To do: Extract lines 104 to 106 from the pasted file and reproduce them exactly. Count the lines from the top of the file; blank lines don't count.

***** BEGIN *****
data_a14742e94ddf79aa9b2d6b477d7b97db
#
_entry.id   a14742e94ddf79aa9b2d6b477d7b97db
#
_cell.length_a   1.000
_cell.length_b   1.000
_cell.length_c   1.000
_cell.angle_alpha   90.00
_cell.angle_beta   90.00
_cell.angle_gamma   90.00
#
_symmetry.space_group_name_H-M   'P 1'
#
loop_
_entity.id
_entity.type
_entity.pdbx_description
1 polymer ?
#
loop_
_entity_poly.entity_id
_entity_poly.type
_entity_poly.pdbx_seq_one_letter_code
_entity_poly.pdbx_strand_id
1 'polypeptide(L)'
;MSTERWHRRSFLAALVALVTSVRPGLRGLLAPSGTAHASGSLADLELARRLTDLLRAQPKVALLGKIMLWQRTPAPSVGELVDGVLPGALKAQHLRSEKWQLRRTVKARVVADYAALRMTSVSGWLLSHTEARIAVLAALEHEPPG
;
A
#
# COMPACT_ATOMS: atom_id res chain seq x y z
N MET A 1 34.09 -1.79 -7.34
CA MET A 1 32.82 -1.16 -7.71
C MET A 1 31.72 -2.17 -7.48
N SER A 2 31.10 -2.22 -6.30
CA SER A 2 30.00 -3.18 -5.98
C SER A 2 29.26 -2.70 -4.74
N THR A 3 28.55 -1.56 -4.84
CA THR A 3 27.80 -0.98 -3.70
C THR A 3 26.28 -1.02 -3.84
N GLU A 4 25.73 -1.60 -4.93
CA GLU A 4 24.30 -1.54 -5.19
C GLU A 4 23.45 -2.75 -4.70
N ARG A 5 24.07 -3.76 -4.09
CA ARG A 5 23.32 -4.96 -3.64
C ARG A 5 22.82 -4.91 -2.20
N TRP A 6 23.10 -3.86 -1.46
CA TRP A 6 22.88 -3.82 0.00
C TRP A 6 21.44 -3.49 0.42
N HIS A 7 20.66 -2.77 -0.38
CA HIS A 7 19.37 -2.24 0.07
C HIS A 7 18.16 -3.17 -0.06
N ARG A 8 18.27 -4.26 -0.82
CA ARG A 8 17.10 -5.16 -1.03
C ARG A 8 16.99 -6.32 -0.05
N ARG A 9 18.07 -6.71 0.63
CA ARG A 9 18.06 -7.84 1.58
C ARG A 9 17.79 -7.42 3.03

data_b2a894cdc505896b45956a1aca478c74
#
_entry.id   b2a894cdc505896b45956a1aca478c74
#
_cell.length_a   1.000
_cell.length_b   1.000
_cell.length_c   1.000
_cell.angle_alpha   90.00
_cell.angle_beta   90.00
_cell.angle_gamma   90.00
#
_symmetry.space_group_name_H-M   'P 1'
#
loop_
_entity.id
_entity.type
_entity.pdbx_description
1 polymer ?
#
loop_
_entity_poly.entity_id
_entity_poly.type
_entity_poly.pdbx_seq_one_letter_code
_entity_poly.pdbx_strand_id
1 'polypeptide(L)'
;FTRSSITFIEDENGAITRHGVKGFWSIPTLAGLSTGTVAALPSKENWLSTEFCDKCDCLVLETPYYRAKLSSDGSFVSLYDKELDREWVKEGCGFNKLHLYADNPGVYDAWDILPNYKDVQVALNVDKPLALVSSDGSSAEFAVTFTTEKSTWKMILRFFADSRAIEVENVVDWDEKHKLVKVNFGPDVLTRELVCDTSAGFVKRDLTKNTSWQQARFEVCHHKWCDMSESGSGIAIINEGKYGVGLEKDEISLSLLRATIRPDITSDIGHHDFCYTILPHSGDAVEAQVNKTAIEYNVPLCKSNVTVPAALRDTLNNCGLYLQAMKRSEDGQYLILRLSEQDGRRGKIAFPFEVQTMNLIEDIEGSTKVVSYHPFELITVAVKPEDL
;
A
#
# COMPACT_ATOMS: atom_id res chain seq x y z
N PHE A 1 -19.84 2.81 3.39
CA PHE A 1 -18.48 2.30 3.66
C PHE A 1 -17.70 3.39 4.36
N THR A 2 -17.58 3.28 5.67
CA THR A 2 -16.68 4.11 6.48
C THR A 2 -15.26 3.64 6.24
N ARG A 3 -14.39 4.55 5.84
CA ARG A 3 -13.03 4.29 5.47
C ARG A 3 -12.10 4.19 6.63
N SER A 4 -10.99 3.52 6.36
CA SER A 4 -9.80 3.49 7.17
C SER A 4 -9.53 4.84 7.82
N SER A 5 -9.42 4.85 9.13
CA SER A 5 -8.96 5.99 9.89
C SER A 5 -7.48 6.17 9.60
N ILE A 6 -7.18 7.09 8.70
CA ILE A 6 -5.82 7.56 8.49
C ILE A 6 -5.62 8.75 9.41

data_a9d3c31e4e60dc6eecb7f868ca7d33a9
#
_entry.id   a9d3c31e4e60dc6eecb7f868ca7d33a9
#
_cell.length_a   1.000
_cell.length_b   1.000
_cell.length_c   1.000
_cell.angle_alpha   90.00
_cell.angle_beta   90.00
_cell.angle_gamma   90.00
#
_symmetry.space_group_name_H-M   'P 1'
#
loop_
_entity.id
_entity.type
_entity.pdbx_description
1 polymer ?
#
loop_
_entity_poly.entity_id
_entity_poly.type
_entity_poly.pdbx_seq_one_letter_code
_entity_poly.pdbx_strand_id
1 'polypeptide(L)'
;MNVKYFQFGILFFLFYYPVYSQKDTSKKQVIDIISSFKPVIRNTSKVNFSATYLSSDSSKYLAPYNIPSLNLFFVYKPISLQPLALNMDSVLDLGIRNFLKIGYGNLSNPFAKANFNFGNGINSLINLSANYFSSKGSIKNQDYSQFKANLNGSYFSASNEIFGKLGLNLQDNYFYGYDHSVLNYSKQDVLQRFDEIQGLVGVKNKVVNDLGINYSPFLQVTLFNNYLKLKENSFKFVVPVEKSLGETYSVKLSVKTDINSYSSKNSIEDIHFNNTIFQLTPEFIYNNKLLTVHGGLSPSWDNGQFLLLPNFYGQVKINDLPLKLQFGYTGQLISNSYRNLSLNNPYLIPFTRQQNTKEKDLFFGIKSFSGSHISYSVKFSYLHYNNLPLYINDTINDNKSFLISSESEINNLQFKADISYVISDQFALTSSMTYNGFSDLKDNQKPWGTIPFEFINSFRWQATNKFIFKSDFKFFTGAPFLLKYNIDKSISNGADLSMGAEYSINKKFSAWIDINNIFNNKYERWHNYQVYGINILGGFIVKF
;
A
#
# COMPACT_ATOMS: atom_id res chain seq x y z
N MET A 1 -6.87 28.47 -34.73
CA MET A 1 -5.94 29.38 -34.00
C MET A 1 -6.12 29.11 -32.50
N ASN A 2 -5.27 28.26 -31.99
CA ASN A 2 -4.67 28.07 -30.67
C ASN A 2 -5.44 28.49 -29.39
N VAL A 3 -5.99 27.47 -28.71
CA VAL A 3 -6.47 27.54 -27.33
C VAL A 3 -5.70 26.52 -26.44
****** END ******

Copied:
CA ILE A 6 -5.82 7.56 8.49
C ILE A 6 -5.62 8.75 9.41

data_a9d3c31e4e60dc6eecb7f868ca7d33a9